Planning Permission for Temporary Buildings
Temporary buildings, although designed for short-term use, can still exert environmental pressures and have ecological consequences if they are not properly regulated. From construction materials to energy consumption and waste management, every aspect of these structures must be carefully evaluated to minimise their ecological footprint and preserve the surrounding natural environment.
Planning permission for temporary buildings in terms of ecology involves a comprehensive assessment of the proposed structure’s environmental impact and the measures taken to mitigate any negative effects. Local planning authorities, in collaboration with environmental experts, assess the ecological implications of temporary buildings to ensure they adhere to the principles of sustainable development.
When is planning permission for temporary buildings required?
Determining when to apply for planning permission for a temporary structure depends on several factors. As a general rule, if the structure is needed for more than 28 days, it is likely that it will require planning permission. Planning permission is also required if the temporary structure materially affects the external appearance of the building or if the building’s volume is more than 25% of the existing building.
The environmental impact that the temporary building may have is also a significant factor in whether your planning application is granted. Consideration must be given to the impact of temporary buildings or structures on the natural habitat and biodiversity of the surrounding area.
If the area available on your site is in an ecologically sensitive location, steps must be taken to mitigate any potential harm. This might include conducting ecological surveys or implementing measures to protect wildlife during the construction and operation of the temporary building around the original building.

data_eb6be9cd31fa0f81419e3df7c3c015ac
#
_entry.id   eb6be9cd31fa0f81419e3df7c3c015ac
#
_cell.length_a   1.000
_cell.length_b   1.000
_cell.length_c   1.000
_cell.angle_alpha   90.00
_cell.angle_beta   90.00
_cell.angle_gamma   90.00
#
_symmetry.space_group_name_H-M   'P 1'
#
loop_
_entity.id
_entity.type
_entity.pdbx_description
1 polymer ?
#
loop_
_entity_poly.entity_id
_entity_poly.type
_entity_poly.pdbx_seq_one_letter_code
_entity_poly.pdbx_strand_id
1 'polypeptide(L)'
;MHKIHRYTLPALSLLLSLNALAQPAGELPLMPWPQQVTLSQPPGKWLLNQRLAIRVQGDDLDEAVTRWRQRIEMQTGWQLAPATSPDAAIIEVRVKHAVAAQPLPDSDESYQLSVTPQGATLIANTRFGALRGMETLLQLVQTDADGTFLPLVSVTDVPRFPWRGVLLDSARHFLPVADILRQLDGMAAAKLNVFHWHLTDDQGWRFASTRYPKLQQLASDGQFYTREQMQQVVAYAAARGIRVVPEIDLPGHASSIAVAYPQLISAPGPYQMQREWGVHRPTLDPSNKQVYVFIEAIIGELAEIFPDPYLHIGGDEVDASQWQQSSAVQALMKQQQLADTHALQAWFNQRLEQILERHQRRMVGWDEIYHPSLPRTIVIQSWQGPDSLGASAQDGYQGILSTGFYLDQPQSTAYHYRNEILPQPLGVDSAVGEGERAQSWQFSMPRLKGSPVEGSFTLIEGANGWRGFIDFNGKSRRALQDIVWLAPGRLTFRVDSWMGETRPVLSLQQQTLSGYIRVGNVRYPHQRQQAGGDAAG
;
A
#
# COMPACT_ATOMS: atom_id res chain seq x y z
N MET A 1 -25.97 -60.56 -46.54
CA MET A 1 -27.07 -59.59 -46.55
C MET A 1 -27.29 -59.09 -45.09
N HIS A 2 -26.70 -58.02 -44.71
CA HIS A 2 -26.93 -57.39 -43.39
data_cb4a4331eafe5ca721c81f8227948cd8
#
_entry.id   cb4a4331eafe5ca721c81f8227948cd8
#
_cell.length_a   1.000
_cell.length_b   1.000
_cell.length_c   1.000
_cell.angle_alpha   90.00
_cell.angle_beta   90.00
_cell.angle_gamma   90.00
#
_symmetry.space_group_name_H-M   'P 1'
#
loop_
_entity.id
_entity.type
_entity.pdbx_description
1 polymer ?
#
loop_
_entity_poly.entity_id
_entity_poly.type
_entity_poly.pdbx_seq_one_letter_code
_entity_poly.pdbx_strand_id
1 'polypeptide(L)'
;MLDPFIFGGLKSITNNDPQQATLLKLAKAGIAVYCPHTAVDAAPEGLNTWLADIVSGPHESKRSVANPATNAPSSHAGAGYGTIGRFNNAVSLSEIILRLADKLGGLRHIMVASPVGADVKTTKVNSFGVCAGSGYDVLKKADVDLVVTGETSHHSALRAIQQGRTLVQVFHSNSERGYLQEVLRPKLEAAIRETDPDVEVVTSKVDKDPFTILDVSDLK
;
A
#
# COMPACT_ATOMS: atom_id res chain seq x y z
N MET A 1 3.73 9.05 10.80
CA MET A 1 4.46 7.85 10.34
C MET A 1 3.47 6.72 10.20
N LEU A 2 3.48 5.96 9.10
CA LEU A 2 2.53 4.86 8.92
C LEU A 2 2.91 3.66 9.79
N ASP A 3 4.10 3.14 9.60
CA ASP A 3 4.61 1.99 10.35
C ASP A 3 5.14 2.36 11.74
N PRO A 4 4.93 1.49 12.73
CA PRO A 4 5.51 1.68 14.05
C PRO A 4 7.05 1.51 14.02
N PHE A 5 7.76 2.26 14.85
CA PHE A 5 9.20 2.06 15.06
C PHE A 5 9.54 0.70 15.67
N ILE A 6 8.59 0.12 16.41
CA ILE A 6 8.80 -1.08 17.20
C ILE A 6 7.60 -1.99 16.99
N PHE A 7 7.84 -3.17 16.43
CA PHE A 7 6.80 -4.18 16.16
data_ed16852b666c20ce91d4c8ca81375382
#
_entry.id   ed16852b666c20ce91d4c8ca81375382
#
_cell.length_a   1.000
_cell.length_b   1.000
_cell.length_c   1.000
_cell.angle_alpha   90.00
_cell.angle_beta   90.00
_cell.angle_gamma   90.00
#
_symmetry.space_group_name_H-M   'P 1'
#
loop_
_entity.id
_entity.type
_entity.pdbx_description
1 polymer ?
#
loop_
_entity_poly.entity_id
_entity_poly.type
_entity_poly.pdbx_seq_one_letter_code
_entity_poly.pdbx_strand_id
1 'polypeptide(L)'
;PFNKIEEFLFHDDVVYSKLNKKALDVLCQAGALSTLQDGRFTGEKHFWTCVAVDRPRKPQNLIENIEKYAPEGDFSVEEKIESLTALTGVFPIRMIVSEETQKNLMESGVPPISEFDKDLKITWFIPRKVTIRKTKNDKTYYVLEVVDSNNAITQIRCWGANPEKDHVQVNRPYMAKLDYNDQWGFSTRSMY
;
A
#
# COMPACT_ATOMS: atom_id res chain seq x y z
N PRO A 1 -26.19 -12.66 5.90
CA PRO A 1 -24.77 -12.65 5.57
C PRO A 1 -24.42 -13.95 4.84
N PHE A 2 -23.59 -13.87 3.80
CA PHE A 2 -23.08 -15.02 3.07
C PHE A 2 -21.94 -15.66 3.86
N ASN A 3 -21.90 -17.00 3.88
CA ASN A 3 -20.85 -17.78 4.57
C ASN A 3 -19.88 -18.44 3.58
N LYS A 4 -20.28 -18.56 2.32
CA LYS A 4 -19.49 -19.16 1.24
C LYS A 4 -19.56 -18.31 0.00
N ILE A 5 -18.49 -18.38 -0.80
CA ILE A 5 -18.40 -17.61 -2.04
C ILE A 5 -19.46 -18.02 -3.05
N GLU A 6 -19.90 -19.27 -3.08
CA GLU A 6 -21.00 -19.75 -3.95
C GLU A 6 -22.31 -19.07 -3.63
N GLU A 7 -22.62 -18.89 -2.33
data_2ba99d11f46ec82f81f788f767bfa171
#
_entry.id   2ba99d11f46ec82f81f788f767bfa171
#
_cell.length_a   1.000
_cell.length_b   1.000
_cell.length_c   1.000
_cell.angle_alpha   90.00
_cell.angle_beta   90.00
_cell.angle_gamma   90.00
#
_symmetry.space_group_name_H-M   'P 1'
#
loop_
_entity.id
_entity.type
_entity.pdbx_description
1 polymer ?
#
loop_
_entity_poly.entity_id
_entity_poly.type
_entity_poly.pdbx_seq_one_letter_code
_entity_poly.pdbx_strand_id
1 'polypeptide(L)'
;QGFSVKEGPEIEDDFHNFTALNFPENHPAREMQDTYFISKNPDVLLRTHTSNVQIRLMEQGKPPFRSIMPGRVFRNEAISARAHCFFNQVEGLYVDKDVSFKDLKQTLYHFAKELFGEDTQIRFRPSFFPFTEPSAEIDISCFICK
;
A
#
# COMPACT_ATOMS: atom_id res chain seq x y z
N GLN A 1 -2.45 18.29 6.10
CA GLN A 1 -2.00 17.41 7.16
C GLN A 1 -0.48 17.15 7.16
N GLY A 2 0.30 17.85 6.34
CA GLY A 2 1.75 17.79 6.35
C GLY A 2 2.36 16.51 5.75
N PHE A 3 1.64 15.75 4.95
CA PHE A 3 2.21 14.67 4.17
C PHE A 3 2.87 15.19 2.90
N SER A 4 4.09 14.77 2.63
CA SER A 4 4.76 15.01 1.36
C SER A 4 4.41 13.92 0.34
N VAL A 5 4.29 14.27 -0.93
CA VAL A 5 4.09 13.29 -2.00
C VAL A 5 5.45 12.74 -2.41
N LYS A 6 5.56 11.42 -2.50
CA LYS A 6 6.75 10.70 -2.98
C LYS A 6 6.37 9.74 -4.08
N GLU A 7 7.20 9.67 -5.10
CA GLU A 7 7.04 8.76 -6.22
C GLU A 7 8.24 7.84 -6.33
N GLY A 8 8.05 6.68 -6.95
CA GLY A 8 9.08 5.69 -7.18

Obtaining planning permission for temporary buildings
The process of obtaining planning permission for an extension begins with a formal planning permission application to the local planning authority. A detailed site plan, proposal plans, and any relevant supporting documents should all be included.
Following this, a thorough evaluation of various factors will take place. The local authority assesses the application, considering factors such as the impact on the local environment, compliance with planning policies, and potential objections.
Planning applications need to align with local and national environmental policies and regulations. These policies may include targets for the protection of designated ecological areas, conservation of biodiversity, or promotion of sustainable construction practices. The application must demonstrate how the proposed extension supports these environmental objectives.
This review process typically takes a few weeks to several months, depending on the complexity of the proposal. This is to ensure that the proposed extension is compatible with its surroundings and minimises any negative effects on the environment.
If the proposed development is approved, it will then receive a lawful development certificate which will list it as a permitted development meaning that work can take place.
How can Collington Winter assist?
Collington Winter are passionate about ecology and provide a holistic and innovative approach to environmental management. Our ecological consultants are fast-paced problem solvers, working with clients to obtain planning permission for their developments.
We provide a range of ecological services to help our clients to identify whether there may be any ecological issues with their proposal plans when applying for planning permission. These include:
- preliminary ecological appraisals
- protected species surveys
- tree surveys
- ecological clerk of works
- biodiversity net gain assessments
We can comment on planning applications and identify any mitigation measures that may need to be taken if any environmental constraints are identified. If you are looking to apply for planning permission or retrospective planning permission, please do not hesitate to get in touch.